By now, you’ll have gathered information on the type of program your client wants to run, how often orders will be placed, who will be shopping in the store, and how they will access the store. All the information you need to determine if a Simple Store is best for your client or if they need a Company Store solution. The reason this matters to design is that a Simple Store is meant to launch quickly with minimal effort to store design – you’ll add a logo and customize a few colors. With a Company Store, you’ll want to get detailed design direction from your client. A Company Store should be an extension of their brand so get a copy of their brand guidelines for design direction. Once you pick a store theme, you can customize it with the theme designer to their exact specifications. Or, you can have our design team help create a store based on their website for a seamless shopping experience.

You’ll also want to know if additional pages need to be set up to help the shopper. We always recommend a Contact Us page in case the user has questions they know how to reach the store admin who can help them. An About Us page is a fun way to explain the purpose of the store to shoppers. You might want to have an FAQ page to answer common questions shoppers have about how to order their products and what to do in case of returns.

5) Determine if you need to charge sales tax.

While sales tax is not everyone’s favorite topic when it comes to managing a Company Store program, you’ll be thankful to have worked it out early in the process. When it comes to sales tax options, we recommend talking with your accountant to make sure the store complies with regulations. If the store needs to collect sales tax, you can integrate with a third party such as Avalara to manage the nitty-gritty details and provide you with real-time calculations. You can utilize our zip code sales tax feature that will pull in the location-based tax rates, or you can input a custom sales tax rate.

6) Work out a shipping strategy.

Next, you’ll want to work out with your client who is going to pay for the shipping charges, what shipping methods will be used, and where the packages will be delivered. There’s a lot of flexibility in the stores when it comes to shipping. You can set up permissions on the shipping method so, for example, anyone in the Marketing Department can use overnight shipping while all other employees have to use ground shipping. Users can also save addresses in an address book. You can integrate with FedEx, UPS, or USPS to pull in shipping rates or use ShipStation to manage all shipping accounts in one location and generate pick tickets and packing slips.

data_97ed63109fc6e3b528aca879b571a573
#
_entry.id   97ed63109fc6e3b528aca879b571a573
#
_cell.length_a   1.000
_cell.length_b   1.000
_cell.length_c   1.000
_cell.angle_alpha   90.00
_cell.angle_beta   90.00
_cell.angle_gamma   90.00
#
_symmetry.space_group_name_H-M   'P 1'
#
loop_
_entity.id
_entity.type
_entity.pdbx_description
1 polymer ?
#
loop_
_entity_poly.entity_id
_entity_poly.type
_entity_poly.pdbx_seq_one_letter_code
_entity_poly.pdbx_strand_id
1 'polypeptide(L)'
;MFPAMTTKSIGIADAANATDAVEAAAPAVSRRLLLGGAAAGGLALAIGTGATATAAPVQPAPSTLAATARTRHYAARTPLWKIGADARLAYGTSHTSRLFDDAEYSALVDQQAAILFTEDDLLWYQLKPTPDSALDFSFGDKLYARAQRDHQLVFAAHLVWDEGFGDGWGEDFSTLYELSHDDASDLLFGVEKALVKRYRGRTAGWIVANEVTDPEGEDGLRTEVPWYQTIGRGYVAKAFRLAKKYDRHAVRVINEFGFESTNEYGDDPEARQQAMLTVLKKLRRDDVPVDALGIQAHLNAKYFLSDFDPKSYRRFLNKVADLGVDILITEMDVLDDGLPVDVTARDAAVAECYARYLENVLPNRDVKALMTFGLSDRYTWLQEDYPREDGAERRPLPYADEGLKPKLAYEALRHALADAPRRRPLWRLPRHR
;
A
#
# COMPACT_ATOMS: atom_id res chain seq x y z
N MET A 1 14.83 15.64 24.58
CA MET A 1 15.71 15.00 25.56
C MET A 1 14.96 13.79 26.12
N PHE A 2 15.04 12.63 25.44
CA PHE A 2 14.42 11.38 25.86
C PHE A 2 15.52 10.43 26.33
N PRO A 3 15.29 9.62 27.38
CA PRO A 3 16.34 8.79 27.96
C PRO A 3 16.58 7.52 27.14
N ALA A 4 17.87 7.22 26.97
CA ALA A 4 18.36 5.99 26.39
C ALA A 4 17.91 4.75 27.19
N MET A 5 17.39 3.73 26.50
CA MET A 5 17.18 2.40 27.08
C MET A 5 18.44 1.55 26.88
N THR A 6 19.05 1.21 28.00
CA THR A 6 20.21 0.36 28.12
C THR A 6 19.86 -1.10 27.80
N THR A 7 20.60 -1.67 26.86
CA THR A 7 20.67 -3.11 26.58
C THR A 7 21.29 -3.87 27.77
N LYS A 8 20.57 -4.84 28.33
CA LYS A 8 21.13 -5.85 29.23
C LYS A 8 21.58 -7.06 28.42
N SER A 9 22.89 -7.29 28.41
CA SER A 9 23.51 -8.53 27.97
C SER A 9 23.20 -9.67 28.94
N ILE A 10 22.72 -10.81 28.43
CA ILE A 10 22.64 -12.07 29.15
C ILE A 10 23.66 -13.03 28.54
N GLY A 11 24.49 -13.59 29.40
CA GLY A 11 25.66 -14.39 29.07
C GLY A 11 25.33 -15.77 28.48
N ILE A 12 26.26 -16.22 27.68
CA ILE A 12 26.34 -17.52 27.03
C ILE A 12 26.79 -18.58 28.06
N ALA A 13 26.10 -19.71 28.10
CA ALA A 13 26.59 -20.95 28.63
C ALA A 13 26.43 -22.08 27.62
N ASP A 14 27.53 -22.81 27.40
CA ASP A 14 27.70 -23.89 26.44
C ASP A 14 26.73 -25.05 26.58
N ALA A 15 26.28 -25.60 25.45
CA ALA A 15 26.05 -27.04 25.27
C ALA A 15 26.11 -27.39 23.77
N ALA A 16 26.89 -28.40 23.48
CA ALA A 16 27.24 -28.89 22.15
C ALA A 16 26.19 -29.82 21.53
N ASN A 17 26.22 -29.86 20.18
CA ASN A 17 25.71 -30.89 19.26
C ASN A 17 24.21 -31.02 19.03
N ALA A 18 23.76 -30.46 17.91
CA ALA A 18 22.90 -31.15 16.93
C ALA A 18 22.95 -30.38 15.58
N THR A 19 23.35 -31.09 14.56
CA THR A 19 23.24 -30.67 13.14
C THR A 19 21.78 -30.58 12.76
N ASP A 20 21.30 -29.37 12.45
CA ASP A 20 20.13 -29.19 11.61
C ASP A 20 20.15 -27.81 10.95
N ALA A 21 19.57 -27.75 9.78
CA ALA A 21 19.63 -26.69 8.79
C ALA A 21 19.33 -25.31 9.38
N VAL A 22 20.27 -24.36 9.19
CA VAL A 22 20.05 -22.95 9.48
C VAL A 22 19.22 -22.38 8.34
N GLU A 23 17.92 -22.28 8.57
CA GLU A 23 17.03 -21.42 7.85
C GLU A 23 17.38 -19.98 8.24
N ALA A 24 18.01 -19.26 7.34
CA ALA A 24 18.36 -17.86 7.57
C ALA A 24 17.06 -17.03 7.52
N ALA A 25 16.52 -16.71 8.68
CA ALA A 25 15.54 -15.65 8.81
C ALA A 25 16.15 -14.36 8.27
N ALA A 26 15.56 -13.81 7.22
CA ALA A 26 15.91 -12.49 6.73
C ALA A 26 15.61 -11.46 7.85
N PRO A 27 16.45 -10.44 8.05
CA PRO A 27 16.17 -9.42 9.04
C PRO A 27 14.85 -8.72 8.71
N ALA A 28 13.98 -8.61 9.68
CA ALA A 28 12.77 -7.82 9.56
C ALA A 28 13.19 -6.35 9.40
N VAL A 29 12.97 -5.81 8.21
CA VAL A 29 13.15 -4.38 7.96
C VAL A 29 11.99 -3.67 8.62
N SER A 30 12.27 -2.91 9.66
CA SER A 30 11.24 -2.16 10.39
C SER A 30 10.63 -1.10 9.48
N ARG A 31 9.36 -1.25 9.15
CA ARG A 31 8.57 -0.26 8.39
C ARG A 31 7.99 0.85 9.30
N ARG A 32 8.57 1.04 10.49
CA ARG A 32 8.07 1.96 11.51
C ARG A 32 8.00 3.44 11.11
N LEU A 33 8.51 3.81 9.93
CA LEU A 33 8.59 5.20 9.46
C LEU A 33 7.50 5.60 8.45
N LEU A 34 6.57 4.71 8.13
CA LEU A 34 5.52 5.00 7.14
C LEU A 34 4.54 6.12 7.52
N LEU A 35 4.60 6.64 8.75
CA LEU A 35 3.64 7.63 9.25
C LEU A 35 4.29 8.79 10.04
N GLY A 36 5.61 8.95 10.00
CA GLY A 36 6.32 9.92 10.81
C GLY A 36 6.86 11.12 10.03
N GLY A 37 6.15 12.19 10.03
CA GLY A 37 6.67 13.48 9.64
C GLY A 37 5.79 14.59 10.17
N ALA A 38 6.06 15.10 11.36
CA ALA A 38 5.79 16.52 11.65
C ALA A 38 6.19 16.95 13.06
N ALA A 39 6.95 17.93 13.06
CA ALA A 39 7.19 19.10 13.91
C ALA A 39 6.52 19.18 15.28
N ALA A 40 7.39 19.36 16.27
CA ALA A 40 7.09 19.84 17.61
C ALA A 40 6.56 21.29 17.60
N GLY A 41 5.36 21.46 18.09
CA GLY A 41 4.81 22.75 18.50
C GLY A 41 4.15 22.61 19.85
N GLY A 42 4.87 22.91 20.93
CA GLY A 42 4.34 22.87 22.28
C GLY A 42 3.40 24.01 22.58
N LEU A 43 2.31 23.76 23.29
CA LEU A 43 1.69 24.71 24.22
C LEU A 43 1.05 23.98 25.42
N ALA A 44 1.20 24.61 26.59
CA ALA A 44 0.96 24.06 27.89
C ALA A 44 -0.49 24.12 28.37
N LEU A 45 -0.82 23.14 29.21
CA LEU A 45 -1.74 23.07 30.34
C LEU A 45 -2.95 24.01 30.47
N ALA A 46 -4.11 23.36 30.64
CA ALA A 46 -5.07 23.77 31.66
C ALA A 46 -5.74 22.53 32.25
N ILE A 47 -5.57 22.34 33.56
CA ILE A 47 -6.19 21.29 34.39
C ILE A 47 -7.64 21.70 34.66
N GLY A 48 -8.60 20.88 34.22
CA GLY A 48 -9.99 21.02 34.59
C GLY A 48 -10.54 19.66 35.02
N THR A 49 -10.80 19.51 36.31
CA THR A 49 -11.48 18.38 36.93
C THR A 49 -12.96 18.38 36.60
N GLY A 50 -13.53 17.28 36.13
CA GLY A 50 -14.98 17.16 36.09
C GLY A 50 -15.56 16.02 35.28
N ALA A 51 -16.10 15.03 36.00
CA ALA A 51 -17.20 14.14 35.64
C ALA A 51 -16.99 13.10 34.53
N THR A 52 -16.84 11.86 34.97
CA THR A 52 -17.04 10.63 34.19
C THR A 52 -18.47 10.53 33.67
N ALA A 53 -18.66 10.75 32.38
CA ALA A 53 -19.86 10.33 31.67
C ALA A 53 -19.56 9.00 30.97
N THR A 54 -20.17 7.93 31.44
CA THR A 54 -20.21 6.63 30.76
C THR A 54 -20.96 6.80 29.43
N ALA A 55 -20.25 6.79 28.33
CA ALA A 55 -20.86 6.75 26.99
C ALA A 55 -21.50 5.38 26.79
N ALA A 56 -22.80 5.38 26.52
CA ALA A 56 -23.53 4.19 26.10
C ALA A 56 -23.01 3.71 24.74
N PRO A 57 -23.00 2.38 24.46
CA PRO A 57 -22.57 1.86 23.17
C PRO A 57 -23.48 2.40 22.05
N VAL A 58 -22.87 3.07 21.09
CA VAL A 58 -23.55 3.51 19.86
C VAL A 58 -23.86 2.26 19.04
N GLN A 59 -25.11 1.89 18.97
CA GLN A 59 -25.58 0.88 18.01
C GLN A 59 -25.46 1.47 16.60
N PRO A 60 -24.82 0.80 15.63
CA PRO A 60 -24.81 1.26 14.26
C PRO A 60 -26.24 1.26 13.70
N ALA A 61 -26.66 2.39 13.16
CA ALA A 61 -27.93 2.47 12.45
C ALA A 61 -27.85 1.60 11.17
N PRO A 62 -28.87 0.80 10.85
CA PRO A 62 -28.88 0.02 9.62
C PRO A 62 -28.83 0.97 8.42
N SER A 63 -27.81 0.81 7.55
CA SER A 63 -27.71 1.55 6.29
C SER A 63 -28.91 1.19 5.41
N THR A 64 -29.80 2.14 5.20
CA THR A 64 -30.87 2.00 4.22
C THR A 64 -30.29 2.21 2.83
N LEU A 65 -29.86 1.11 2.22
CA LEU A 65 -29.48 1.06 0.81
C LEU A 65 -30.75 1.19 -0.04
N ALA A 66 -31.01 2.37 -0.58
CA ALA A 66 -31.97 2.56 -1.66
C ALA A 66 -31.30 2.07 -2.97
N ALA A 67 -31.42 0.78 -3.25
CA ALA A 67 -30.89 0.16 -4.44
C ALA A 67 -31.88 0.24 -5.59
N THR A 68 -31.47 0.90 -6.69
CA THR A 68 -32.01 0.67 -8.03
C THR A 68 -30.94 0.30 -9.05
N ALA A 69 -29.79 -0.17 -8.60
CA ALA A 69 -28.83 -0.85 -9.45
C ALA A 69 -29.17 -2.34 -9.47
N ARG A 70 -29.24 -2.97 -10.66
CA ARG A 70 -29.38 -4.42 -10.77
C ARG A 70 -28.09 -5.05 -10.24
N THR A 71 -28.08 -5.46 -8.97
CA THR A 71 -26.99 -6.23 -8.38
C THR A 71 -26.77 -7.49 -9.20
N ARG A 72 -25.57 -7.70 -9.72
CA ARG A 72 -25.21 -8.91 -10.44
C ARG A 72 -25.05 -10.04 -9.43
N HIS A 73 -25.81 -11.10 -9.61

6) Discuss how users will “pay” for the products.

Company Stores often serve as a distribution center for your clients. We put the word “pay” in quotation marks because often, store users are not paying for the products out of their own pockets. It is an option, yes. You can set up payment gateways to accept credit cards or withhold from a paycheck or accept a check. We find that with most Company Stores, the organization is paying for the products. Your client might want to provide each employee with a dollar amount to spend in the form of an account balance. With custom payment options, your client can use cost center, GL codes, department codes to have employees pay for their products. To make sure spending doesn’t get too out of hand, you can talk with your client about setting up a Manager Order Approval System (MOAS) where the employee’s manager has to approve the order before it is placed. You can also set up group budgets that will give a group of users a certain amount of money to spend in the store. For example, the marketing department gets a $50K budget while the HR department receives a $30K budget. It depends on what your client wants to do, and they have options!

Of course, all of these steps are centered around the product in the store. We didn’t forget about that crucial element! We’ve got a blog post to help you with the selection and product setup and a blog post to help you manage the products.


This post was written by Lucy Taylor